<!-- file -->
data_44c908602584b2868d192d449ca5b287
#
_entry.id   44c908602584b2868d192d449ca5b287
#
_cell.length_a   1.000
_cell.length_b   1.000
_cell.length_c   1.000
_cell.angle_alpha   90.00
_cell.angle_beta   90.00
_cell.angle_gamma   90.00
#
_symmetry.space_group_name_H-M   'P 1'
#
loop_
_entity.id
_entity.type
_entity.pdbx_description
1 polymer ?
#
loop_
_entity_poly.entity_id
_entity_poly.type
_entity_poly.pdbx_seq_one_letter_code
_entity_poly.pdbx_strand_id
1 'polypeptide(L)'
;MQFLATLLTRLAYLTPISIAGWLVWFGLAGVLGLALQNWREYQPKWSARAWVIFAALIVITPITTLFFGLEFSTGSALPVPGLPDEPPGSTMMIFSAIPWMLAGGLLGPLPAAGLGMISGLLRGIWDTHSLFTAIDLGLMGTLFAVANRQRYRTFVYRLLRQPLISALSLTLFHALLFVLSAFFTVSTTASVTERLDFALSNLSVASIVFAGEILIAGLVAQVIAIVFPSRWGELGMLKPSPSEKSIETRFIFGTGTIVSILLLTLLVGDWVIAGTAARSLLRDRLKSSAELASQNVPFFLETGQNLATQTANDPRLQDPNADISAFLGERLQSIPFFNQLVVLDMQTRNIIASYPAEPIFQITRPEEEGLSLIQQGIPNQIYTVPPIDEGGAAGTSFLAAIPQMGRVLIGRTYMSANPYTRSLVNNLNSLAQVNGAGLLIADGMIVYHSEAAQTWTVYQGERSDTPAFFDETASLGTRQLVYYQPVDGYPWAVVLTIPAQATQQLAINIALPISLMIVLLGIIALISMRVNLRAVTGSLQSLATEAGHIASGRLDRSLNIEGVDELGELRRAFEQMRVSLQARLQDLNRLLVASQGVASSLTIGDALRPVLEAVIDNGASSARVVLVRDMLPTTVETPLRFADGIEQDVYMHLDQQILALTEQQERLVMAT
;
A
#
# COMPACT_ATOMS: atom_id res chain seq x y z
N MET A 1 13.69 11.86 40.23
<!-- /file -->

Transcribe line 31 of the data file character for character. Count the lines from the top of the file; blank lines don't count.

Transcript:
N MET A 1 13.69 11.86 40.23